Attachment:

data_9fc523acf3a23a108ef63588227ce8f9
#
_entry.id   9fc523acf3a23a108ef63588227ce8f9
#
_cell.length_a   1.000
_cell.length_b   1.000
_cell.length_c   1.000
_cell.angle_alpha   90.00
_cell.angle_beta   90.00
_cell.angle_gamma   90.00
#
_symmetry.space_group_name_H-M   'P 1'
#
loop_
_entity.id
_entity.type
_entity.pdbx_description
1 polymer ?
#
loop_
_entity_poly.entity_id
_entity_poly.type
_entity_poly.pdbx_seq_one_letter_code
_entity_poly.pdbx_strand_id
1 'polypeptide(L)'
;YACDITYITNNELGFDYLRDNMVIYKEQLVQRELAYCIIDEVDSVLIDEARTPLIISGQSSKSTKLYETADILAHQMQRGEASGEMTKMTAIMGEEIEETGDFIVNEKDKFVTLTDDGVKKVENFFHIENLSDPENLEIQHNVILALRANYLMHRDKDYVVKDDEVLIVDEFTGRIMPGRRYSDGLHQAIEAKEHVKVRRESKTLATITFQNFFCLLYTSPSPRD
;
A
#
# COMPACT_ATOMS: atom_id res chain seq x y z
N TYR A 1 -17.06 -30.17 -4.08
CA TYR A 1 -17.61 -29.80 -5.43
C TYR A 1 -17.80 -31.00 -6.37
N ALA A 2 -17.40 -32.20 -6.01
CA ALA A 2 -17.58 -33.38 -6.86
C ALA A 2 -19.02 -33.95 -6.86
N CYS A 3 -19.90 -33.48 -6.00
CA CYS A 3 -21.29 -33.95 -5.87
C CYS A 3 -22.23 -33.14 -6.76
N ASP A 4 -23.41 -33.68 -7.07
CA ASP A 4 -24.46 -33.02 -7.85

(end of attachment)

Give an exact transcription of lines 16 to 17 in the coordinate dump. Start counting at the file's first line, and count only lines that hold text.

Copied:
_entity.type
_entity.pdbx_description